Pseudoscience: A Brief Rant

For once, I will not be writing a thorough treatise on the topic in question, as I’m facing other deadlines at the moment. However, I did want to say this:

 

There are a LOT of pseudoscience claims floating around the internet about heart rate variability, co-regulation, and the vagus nerve, in general and in particular in equine-assisted interventions. Videos and photographs abound showing horses that are shut down or stressed out and being controlled or placated by handlers, while the explanation of the video or photo claims the horse and the human are co-regulating or that somehow the horse is healing the human, or that vagal tone is somehow improving, or that the horse must be ok with it because if it wasn’t it would move away, etc.

 

How can such claims be true if the horse is showing signs of activation (head above withers and defensive orienting, distracted, quick breaths, needing to be held on a short lead) or shutdown (vacant stare, braced or collapsed posture, ears back, unresponsive, learned helplessness)? These photos and videos are shared with fanciful, science-y sounding explanations that are taken as gospel by people who long to know that what they feel to be true in their hearts and intuition has some scientific validity.  People comment “Wow! How beautiful!” “Horses are amazing” “You’re doing such important work” etc. when all I see is a stressed or tuned out horse being forced into an experience that is being misinterpreted because the human is somehow benefitting. And to what degree can a human truly benefit and co-regulate if the horse is dysregulated, disconnected, dissociated, or coerced into an experience that is not of its choosing? There is some major incongruence there. But it’s “healing with horses” and “animals are therapeutic”, so it all must be good stuff, right? Sadly, no.

 

This is not to say that the benefits of horse-human interactions are bogus — I’m the first person to defend and extol the power of relationships with horses, and I’m one of Steve Porges’ biggest fans (#polyvagalnerd). What I am concerned about, however, are the well-intended but misguided attempts at justifying certain practices by trying to apply what sound like scientific explanations that are actually unfounded and unprovable. Add the word “vagus” to anything these days and people take notice and go “ooh! Must be legit!” No, not always folks. And just because something was published in a journal (or even a magazine) does not mean that the science is sound. One person’s interpretation of what felt like a transformational experience on one specific occasion does not have scientific validity – I’m not questioning the value of the experience itself, but rather the explanation of it. Replicate that experience with formal measurements over multiple different scenarios and in multiple contexts, and rule out other confounding variables that might actually be explaining or affecting what is going on, and really only then can one make a claim that is solid about what is happening. Otherwise, to say “oh, I did this, and the horse did that, and that healed my XYZ” is at best a professional-sounding fairy tale. It sounds nice, but so do lullabies.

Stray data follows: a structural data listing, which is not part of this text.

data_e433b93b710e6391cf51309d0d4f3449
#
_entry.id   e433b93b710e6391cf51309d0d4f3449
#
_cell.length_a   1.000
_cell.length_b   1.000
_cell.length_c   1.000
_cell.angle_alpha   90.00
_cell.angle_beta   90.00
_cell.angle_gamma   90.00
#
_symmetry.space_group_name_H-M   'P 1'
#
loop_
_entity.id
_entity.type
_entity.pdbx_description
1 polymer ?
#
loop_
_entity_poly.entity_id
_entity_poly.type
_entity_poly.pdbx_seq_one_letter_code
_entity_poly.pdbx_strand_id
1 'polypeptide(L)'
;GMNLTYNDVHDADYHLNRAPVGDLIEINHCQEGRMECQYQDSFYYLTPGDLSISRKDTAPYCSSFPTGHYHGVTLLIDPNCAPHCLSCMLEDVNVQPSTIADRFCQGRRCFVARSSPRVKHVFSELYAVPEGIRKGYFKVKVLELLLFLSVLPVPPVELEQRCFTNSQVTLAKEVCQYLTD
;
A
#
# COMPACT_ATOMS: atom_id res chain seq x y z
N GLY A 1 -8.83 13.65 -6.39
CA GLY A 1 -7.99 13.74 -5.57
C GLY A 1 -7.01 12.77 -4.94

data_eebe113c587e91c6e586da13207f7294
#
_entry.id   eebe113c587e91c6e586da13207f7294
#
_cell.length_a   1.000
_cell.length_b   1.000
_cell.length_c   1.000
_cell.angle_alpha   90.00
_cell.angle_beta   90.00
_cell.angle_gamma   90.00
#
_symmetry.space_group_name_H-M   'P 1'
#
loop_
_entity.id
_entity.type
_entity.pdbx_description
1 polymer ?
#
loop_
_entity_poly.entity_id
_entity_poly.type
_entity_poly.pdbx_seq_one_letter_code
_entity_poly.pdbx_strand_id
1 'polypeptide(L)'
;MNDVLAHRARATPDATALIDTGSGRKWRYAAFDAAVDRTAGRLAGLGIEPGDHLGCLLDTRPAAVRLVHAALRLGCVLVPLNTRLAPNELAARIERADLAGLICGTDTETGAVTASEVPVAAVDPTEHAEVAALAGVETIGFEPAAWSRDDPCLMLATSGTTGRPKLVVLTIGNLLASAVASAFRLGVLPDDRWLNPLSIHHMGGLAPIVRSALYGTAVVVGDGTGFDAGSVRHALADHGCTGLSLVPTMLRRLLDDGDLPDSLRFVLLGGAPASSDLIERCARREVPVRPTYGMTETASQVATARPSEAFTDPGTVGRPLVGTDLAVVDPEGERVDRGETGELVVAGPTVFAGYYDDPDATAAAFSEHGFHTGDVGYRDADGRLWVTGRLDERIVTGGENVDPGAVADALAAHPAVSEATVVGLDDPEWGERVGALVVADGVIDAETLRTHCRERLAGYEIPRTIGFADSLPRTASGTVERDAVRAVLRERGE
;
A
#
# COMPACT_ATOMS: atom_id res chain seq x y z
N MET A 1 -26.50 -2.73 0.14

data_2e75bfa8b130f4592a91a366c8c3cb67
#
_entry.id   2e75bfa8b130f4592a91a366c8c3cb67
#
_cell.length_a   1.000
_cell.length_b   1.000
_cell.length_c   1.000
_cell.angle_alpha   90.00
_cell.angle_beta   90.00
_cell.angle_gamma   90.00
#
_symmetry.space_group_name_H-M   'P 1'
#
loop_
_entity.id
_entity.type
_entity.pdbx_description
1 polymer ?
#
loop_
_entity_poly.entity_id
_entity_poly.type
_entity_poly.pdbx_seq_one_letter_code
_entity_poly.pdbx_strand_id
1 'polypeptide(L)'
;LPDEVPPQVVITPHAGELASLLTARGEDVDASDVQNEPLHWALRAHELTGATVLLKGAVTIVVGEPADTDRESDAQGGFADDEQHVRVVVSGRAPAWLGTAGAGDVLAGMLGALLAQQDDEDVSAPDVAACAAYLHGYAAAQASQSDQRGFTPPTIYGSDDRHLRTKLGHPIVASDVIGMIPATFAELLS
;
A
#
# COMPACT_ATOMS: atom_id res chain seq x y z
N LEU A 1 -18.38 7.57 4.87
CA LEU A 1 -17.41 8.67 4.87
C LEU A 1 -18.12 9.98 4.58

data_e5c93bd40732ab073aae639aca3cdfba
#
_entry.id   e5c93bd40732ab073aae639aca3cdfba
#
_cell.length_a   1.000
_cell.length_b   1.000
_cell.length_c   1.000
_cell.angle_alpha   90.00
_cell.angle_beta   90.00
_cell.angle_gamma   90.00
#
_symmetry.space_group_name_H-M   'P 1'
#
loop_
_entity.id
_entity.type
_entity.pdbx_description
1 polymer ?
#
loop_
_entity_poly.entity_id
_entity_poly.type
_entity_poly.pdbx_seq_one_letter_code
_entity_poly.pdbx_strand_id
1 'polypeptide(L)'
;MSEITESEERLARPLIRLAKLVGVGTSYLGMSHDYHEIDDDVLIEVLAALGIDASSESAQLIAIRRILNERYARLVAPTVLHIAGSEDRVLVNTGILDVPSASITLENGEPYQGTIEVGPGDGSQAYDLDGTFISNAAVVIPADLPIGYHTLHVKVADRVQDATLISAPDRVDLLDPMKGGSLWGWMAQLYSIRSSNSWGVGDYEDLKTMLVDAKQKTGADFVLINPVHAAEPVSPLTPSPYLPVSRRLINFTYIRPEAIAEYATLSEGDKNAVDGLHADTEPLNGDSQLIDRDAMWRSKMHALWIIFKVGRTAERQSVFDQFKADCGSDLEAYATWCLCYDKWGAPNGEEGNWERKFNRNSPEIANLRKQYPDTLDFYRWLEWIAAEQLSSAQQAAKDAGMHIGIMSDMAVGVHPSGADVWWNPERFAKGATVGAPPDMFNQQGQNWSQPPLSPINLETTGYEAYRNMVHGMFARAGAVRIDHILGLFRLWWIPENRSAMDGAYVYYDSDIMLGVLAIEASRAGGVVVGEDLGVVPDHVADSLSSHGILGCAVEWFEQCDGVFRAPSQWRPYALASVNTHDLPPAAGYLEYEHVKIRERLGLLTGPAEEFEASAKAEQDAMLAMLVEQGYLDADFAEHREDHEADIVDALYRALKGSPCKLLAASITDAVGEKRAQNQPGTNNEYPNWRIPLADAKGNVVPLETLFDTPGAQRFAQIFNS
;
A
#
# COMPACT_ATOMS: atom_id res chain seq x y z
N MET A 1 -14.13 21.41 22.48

On the harmless end of the spectrum, unfounded claims about a service are at best simply inaccurate embellishments but everyone (and hopefully the horse) has a positive experience. On the more dangerous end of the spectrum, these claims can be misleading, implying that a service will heal or cure something when this is not in fact true (or implying that the horse is providing something that it is not, in fact, providing, that could be obtained through other ways that might be less harmful to the horse). Pseudoscience and objectification in the form of “magic unicorn syndrome”, as I like to call it, no matter how well-intended, are an ethical and welfare issue. Plus, in many scopes of practice or professions, making false claims, using gimmicky language, or making misleading statements in client-focused marketing can be considered malpractice or misconduct. People lose their right to practice for this sort of thing.

 

Do healing with horses programs have merit? Sure. Again, I am not questioning the value of horse-human relationships. The issue is the need for critical thinking. Just because it is on the internet doesn’t mean it is true. Just because someone says “the research shows that…” doesn’t mean it was actually research or that – if it was – the study is without errors. Dig deeper. Find the citation and read the article. Consult with subject matter experts – many. Question them as well, as they too are capable of errors, bias, and do not have all the answers. Recognize there are many ways of knowing and paths to knowledge, and that it is important to hold a wide view. Be willing to revise your position and beliefs as new information becomes available. Be accurate in your claims. Consider the experience of the horse through an unbiased lens, from the horse’s perspective. Use tentative language if you’re not sure or, better yet, avoid saying anything that might create an unrealistic expectation about what you and the horse(s) are offering. As so aptly put by Henry David Thoreau, “If you have built castles in the air, your work need not be lost; that is where they should be. Now put the foundations under them.” But make sure those foundations are solid.

Sorry to burst everyone’s bubble today, but it’s a major issue that does a disservice to the horses, the clients, and the industry as a whole that is trying to gain legitimacy.

 

Keep up the good work and make sure the words are good, too.

Sarah Schlote

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